Now just think about it. If all you're looking for is what can bring you pleasure (one definition of that is "frivolous entertainment", by the way), can you see how that could result in you ultimately making all sorts of impulsive and/or reckless decisions? On the other hand, when you're out to do what makes your mind, body and spirit healthy, can you see how that can totally shift your energy and focus? By doing what makes you healthy, that can bring you so much more than temporary happiness; it can cultivate lasting joy. Next point.
5. “Healthy” Typically Lasts Longer
Interestingly enough, one definition of happiness is contentment. To me, I think this is the spiritual approach to the word because you've got to be in a pretty good space, spiritually, to even understand what it means to be content and how to embrace it as a total life goal. To be content is to be "satisfied with what one is or has; not wanting more or anything else" — and geeze, how many people do you know who live like this?
For the record, being content isn't about being stagnant (check out "6 Questions To Ask Yourself To See If You're Stagnant (Or Not)"). Being content isn't about settling either. However, it does mean that you are not out here, refusing to take accountability for the choices and commitments that you've made — whether personally or professionally — just because you "feel" like it.
Contentment is about being "adult enough" to understand that always looking for immediate gratification or the next thing to tickle your fancy isn't the wisest way to move. Contentment reminds us all to think ahead and factor in as many outcomes as possible when it comes to the decisions that we make; it reminds us that it's not solely about what will make us feel good now but what will be the smartest thing to do that will last for the duration.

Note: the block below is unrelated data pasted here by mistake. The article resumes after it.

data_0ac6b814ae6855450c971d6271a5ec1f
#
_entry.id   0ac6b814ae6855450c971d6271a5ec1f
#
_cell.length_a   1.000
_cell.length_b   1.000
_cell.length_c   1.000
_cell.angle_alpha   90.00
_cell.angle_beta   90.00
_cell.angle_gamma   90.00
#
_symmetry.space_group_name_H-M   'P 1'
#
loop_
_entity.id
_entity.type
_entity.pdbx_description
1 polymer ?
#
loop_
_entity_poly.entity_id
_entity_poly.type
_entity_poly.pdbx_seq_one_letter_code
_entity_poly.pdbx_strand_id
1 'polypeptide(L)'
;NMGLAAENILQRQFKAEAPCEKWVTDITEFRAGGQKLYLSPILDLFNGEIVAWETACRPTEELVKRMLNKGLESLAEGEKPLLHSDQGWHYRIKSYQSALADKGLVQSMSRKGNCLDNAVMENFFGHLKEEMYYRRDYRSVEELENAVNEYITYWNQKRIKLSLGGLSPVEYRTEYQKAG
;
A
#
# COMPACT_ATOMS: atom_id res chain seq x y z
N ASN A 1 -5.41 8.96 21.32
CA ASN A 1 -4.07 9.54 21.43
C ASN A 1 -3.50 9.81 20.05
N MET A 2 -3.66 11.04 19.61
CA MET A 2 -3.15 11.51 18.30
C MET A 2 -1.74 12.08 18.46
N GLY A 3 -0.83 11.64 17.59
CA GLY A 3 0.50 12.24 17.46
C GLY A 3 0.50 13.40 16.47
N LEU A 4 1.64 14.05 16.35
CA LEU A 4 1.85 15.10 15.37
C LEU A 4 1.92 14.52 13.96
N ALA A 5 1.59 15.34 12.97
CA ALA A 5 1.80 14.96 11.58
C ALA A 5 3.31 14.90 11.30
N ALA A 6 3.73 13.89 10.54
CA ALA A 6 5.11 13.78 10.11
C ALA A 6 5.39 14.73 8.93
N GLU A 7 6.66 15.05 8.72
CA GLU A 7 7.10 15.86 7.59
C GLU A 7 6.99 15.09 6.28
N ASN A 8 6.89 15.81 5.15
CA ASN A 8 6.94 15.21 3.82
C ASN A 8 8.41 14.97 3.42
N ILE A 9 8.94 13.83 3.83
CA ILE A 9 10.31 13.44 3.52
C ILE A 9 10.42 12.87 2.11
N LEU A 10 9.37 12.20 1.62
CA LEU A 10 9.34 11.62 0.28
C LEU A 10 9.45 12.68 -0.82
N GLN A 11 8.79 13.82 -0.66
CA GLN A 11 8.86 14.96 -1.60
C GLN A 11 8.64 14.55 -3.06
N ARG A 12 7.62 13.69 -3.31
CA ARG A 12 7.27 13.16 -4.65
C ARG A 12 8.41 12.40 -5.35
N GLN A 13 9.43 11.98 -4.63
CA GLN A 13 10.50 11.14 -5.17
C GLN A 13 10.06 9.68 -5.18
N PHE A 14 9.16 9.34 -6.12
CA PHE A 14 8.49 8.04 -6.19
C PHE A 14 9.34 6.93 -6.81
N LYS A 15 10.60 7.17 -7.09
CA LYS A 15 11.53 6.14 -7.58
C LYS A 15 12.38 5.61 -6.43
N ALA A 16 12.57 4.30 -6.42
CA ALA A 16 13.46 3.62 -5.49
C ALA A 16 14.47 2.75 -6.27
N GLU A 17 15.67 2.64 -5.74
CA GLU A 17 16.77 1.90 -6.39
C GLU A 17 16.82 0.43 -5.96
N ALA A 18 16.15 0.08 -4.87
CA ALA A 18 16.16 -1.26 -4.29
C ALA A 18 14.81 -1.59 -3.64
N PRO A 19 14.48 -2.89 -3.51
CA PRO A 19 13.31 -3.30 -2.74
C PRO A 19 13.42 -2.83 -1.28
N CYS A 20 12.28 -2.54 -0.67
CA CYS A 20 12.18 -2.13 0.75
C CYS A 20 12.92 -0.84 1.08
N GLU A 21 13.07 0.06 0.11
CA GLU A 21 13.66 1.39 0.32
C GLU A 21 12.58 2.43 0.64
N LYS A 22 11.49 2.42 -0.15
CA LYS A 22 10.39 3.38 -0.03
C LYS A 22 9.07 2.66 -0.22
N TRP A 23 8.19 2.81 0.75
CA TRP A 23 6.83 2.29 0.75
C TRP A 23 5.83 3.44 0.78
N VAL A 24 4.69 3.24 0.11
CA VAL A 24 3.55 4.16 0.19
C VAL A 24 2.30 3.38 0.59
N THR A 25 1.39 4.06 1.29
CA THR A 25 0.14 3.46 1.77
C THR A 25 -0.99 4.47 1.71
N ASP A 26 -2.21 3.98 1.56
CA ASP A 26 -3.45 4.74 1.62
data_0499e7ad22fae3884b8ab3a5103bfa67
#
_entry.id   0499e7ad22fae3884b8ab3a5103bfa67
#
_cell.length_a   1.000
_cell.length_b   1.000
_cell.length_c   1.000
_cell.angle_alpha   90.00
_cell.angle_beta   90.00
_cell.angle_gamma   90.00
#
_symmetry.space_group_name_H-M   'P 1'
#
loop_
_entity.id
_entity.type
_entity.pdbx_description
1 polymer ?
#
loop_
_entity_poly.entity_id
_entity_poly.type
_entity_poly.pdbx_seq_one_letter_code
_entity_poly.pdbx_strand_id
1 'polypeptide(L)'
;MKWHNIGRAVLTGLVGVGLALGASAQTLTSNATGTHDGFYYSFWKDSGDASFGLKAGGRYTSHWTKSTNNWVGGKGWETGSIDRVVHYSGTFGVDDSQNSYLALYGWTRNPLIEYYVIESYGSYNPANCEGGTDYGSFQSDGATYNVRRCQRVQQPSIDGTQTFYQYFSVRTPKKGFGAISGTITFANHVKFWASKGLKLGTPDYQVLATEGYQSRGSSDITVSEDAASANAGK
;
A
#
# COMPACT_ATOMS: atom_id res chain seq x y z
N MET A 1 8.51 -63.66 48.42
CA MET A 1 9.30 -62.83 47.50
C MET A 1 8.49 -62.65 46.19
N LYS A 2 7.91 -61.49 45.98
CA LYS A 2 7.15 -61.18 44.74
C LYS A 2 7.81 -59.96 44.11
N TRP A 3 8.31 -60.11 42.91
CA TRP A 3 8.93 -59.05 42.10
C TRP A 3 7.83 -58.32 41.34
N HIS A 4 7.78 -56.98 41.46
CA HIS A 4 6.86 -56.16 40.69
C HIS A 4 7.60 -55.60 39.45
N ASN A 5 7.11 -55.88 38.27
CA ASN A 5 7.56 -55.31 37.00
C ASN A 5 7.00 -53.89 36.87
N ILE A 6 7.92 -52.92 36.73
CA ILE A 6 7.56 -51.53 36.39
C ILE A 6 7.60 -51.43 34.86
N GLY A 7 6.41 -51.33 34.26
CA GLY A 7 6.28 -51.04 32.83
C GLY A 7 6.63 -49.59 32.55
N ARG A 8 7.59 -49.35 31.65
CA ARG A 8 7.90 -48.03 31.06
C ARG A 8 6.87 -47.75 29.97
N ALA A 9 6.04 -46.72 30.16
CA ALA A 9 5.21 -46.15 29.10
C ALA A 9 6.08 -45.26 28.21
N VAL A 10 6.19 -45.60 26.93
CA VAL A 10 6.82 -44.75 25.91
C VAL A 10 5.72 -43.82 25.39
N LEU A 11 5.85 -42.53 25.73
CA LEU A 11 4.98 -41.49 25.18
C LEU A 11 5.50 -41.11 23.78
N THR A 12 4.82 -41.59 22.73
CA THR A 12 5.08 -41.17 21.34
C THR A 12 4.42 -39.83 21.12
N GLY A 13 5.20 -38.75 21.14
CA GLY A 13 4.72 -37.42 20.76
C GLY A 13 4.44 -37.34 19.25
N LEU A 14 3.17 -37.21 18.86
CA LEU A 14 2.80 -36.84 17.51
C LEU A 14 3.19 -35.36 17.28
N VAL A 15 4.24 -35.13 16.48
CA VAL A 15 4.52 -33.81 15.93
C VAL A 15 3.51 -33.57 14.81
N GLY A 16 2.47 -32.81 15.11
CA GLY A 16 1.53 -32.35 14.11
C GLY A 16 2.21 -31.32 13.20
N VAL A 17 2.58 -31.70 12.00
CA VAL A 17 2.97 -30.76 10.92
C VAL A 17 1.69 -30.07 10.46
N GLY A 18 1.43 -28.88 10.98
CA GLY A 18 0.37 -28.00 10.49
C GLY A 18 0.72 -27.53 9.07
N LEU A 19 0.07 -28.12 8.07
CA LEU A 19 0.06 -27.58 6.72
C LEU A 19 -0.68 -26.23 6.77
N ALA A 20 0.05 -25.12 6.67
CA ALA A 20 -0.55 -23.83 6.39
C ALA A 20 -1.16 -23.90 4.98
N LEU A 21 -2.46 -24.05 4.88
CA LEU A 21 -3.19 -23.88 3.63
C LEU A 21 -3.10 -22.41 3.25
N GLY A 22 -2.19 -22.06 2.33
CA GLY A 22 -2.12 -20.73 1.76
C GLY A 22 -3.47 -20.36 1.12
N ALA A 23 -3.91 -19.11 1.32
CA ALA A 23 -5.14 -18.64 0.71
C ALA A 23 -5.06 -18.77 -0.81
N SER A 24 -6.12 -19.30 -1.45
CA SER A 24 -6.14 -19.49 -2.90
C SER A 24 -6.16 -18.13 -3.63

And when you approach things from this angle, you've got a far greater chance of your marriage, your relationships, your money, your health…I could go on and on, being in a solid and stable state for years to come. One more point.
6. There’s Growth in Being Happy About Getting Healthy
While in an interview not too long ago, someone asked me what I thought a sign of true internal evolution is. My reply was, "When you can learn to want what you need, you have truly evolved." Something about children is they couldn't care less about wanting their needs. In fact, it's almost like they see their needs as their nemesis. Teenagers are quite similar because they think they are so "grown" that they know what is best for them and oftentimes, whatever that is, it still falls into the "want" category.
However, when you've really become an adult — and by that, I mean more mature not just older — you really do start to take note of what is the right thing for your overall health and well-being. And, whatever THAT is, it is what you start getting "happy" about…because you know that it will be as good for you as it has the potential to be good to you (check out "Question: Is The Man In Your Life Good 'TO' You? Good 'FOR' You? Or...Both?").
I already know. This was a "big girl panties" kind of piece. Yet I can guarantee that if you start shifting your focus from happy to healthy, you really will make smarter choices which can help you to become full of lasting joy in the long run. Maybe not immediately but definitely eventually — and that's a good thing. For you. Literally.
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After being a regular contributor for about four years and being (eh hem) MIA in 2022, Shellie is back penning for the platform (did you miss her? LOL).
In some ways, nothing has changed and in others, everything has. For now, she'll just say that she's working on the 20th anniversary edition of her first book, she's in school to take life coaching to another level and she's putting together a platform that supports and encourages Black men because she loves them from head to toe.